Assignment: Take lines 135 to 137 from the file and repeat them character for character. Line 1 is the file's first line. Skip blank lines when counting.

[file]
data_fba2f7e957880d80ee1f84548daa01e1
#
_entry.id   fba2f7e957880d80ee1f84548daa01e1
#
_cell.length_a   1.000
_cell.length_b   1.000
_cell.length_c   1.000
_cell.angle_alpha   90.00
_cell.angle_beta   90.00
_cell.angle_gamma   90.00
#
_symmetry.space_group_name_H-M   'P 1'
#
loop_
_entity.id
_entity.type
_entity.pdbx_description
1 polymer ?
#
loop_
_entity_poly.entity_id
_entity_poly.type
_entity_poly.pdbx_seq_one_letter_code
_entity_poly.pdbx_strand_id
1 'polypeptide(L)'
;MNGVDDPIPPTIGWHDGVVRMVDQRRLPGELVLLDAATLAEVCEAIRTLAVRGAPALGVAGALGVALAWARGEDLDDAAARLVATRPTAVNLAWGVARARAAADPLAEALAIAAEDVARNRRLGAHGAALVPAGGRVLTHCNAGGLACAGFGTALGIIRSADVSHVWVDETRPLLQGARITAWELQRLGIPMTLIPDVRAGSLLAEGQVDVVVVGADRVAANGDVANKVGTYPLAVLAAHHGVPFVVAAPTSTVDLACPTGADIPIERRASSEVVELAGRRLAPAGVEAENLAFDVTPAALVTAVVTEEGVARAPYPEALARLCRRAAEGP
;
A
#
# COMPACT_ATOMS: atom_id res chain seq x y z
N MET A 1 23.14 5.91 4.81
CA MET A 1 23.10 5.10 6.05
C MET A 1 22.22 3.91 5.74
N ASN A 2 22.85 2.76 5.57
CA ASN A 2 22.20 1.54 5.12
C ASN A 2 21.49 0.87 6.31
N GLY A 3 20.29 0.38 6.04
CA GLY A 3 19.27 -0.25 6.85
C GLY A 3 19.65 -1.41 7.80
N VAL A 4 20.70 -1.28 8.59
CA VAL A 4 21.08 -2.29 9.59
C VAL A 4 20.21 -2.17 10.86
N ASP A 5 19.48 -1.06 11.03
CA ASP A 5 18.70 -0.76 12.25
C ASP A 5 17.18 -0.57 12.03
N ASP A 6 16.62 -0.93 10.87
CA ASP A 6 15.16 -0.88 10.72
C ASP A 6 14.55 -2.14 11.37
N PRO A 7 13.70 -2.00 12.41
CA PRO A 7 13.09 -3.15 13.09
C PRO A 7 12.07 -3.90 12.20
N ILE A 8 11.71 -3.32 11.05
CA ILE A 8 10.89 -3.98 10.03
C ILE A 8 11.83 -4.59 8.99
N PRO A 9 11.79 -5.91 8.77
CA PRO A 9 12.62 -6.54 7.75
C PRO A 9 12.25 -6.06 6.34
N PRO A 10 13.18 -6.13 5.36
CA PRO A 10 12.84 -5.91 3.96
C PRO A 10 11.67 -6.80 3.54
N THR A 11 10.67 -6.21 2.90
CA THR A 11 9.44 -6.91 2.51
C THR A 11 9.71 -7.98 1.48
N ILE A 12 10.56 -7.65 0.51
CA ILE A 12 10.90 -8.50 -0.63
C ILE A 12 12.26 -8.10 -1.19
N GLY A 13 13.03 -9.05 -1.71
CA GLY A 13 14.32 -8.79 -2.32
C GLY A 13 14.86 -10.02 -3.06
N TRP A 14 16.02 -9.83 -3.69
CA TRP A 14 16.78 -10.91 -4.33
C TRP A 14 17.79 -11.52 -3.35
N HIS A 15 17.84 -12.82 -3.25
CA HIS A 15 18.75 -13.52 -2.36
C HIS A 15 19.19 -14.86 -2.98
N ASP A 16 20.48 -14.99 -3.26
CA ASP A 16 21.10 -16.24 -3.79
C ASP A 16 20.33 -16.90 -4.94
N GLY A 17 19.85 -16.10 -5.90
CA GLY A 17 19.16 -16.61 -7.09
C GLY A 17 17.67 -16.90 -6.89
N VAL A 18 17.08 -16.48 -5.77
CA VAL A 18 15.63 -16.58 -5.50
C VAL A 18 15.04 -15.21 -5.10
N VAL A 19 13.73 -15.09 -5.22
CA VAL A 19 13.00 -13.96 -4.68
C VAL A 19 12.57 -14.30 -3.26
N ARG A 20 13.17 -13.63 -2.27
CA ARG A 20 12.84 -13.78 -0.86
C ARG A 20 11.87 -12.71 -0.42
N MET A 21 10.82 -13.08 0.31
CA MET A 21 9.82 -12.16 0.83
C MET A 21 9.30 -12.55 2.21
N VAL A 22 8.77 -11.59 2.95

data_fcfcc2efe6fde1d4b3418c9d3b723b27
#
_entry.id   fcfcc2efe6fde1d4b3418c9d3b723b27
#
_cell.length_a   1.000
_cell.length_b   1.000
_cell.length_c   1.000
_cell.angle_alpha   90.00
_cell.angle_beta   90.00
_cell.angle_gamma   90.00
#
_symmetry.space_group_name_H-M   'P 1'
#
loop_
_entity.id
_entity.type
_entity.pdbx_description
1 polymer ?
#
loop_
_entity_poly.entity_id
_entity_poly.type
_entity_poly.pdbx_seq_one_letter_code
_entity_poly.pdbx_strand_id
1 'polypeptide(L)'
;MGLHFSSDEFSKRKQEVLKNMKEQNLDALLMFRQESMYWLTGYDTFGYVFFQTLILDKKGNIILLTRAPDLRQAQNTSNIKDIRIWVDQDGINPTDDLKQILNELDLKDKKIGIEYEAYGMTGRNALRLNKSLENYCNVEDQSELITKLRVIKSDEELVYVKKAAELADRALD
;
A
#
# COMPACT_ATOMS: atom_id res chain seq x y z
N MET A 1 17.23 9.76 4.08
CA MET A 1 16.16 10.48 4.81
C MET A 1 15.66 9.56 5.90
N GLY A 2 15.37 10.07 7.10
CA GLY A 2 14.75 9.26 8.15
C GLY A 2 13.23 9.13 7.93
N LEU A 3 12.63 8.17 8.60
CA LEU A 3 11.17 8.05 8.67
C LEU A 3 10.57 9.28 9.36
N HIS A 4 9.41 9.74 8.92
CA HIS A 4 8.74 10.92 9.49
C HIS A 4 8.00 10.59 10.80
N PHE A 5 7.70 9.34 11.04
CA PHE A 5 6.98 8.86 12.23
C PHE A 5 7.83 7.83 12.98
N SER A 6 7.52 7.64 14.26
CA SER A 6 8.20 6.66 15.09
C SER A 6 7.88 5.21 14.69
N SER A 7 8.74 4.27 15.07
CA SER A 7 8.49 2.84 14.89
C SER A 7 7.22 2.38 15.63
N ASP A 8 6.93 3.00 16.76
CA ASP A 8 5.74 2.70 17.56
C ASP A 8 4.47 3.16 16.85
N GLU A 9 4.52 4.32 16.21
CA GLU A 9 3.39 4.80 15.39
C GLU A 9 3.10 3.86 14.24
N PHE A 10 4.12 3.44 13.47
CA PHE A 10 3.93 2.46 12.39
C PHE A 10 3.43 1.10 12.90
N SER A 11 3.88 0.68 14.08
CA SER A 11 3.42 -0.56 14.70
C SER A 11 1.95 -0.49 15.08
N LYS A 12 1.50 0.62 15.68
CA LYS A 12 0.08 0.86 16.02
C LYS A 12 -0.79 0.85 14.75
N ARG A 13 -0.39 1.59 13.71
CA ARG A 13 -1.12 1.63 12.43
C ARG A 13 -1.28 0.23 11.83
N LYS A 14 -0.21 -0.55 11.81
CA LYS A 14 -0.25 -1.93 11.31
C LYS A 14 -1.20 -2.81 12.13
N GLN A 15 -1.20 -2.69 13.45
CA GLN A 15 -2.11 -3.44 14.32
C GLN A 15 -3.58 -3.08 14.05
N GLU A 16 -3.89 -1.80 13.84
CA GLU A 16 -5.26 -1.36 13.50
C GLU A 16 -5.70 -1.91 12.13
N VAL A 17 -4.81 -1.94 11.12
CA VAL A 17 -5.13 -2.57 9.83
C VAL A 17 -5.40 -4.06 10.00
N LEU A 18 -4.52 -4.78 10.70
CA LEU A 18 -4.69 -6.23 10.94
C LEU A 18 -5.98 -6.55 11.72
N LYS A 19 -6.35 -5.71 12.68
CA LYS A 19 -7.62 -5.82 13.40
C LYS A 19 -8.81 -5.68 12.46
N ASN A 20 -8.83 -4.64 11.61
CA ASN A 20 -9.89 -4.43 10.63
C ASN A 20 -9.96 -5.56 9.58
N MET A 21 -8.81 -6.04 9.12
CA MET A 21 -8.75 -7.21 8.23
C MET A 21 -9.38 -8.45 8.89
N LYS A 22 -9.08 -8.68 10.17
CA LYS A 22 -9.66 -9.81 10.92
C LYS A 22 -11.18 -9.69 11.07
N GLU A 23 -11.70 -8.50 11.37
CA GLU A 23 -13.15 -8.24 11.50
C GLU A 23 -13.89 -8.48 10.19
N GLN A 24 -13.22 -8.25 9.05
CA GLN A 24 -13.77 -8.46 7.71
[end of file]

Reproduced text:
CA HIS A 4 8.74 10.92 9.49
C HIS A 4 8.00 10.59 10.80
N PHE A 5 7.70 9.34 11.04